Torture claims among people detained for security or terrorism-related offences in Afghanistan remain high, according to a new UN human rights report published on Wednesday.
The report is based on 656 interviews with men, women and children in 63 detention facilities across the country, and covers the period from 1 January 2019 to 31 March 2020.
It found nearly a third, or 30.3 per cent, had been subjected to torture or other forms of ill-treatment. Although this represents a slight decrease compared to 2017-2018, the figure “remains alarming”.
No access to lawyers
The report was jointly published by the UN Assistance Mission in Afghanistan (UNAMA) and the UN human rights office in Geneva, OHCHR, and it also highlighted that procedural safeguards for detainees are rarely followed.
“In almost no instance, were detainees informed of their rights or able to access a lawyer prior to questioning,” OHCHR said in a statement.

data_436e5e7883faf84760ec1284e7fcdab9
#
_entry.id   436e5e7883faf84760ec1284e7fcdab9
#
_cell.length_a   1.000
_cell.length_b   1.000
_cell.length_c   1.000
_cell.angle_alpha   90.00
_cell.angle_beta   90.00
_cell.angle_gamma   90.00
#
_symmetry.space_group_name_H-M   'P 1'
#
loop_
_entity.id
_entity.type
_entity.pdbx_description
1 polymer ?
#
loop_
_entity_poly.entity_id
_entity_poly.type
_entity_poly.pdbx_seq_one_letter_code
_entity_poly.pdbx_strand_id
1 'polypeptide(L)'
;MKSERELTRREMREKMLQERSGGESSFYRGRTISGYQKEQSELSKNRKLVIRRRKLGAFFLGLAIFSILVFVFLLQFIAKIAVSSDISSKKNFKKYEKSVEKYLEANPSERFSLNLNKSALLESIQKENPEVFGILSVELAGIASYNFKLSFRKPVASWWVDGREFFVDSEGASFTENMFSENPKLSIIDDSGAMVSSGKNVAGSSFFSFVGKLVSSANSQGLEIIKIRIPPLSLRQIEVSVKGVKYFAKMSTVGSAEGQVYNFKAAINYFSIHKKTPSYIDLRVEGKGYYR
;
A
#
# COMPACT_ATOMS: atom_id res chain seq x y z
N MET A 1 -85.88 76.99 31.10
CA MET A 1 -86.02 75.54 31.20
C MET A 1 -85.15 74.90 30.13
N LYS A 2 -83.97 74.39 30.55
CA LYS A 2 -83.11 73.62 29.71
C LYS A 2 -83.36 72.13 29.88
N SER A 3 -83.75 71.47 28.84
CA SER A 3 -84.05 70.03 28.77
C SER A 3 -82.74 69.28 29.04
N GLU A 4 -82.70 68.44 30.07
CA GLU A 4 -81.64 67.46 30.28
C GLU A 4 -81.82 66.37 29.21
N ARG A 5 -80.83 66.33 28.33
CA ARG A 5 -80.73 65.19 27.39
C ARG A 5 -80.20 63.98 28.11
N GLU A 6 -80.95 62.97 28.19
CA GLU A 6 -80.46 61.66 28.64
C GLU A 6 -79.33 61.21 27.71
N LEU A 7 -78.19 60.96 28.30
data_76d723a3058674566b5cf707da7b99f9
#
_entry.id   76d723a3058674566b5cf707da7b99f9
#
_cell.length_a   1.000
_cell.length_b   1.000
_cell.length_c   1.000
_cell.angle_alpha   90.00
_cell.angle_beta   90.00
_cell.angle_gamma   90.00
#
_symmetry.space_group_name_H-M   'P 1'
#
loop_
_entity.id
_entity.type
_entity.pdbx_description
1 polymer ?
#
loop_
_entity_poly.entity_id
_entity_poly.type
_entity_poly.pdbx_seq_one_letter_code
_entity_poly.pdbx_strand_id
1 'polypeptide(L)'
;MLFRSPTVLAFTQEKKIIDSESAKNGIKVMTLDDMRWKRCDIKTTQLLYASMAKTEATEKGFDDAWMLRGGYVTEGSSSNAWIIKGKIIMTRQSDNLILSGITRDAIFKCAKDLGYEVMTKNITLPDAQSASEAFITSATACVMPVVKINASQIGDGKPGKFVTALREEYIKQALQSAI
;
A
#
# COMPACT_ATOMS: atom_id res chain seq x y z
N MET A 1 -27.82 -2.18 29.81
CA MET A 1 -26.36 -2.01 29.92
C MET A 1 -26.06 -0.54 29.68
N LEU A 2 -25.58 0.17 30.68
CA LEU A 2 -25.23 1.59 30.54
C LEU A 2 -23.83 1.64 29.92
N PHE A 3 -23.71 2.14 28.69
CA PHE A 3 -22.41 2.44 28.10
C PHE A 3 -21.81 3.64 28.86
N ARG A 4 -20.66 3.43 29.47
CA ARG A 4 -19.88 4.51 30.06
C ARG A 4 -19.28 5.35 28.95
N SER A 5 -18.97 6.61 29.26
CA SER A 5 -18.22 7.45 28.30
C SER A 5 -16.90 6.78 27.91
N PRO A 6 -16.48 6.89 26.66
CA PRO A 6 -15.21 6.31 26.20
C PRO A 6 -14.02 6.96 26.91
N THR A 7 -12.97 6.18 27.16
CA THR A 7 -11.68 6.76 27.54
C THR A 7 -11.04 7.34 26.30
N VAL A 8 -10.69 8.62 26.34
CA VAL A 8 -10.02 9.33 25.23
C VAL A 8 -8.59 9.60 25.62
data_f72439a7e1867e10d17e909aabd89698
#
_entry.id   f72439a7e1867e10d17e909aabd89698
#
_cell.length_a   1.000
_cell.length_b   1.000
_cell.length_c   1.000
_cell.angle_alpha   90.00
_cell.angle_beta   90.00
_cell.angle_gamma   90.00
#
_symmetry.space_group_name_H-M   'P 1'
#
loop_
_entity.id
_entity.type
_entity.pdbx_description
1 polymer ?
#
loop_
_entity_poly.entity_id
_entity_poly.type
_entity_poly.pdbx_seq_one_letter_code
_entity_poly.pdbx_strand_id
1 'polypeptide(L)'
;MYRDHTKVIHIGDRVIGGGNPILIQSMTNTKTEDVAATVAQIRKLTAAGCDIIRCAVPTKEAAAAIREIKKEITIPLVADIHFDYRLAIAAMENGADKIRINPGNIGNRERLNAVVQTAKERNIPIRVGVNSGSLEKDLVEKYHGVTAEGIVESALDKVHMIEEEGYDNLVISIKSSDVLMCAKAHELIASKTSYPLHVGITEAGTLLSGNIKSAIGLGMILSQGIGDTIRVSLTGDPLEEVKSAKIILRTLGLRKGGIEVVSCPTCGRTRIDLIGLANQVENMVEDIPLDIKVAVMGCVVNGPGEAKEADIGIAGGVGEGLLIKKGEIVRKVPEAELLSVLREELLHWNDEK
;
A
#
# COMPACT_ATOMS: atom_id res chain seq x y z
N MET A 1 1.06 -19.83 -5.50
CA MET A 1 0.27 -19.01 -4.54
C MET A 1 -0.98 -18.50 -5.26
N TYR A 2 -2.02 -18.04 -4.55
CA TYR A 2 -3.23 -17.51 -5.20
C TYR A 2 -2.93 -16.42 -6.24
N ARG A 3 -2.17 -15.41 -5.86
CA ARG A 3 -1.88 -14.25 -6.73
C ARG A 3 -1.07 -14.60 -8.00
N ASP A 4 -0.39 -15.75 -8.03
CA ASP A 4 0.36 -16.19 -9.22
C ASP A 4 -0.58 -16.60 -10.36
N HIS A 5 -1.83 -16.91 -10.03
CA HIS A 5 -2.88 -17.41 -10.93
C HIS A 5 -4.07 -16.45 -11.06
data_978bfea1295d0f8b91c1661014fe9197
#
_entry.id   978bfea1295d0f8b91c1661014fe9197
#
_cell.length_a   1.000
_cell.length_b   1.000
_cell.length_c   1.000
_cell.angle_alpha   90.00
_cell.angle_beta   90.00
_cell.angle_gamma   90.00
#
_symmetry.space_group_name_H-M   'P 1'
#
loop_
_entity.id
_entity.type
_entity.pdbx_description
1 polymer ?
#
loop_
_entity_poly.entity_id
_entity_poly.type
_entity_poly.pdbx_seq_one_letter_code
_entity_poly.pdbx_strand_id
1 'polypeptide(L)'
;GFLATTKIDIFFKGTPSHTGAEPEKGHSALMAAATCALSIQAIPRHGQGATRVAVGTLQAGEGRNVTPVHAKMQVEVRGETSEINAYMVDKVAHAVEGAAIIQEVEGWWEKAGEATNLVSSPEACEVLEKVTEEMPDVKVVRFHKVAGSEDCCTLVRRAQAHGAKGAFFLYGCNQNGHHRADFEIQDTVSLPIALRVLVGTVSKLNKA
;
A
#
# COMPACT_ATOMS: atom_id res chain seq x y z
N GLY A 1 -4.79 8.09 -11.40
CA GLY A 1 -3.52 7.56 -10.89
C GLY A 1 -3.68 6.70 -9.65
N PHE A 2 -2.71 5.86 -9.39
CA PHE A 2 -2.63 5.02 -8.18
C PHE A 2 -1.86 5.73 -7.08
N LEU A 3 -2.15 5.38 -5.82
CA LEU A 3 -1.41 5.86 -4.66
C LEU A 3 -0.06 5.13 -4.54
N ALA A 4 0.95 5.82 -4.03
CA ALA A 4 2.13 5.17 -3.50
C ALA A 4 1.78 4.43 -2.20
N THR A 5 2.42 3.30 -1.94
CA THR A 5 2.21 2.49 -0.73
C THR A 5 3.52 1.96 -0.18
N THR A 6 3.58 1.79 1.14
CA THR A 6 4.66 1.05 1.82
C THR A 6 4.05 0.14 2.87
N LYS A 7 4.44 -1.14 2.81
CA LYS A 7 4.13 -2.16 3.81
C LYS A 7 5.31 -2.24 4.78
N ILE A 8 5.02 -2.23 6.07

“Few received a medical examination or were able to contact their family in the early days of their detention. Alarmingly, nearly half were asked to sign or place their thumbprint on a document without knowing its content, rendering the validity of the prosecutorial process questionable.”
The report stressed that more needs to be done to prevent torture in places of detention, and includes recommendations to increase the capacity, resources and training of law enforcement agencies.
Humanitarians seek $1.3 billion
Meanwhile, conflict, climate shocks and the COVID-19 pandemic are combining to make 2021 a year of rising needs in Afghanistan, as the UN and partners seek $1.3 billion to ensure humanitarian operations can continue over the coming months.
UN and national officials laid out the scale of suffering during a briefing on Tuesday to Member States, where they also discussed the updated Humanitarian Response Plan (HRP) for the country.
The aim is to reach 15.7 million people this year.
Afghanistan has a population of roughly 40 million, nearly half of whom, or 18.4 million people, will require emergency aid, or double the number at the start of 2020.
Around four in 10 people are now going hungry, and it is predicted that almost half of all children will face acute malnutrition.
“Few other places in this world have seen suffering soar so quickly in recent times,” said Ramesh Rajasingham, UN Assistant Secretary-General for Humanitarian Affairs and interim Deputy Emergency Relief Coordinator.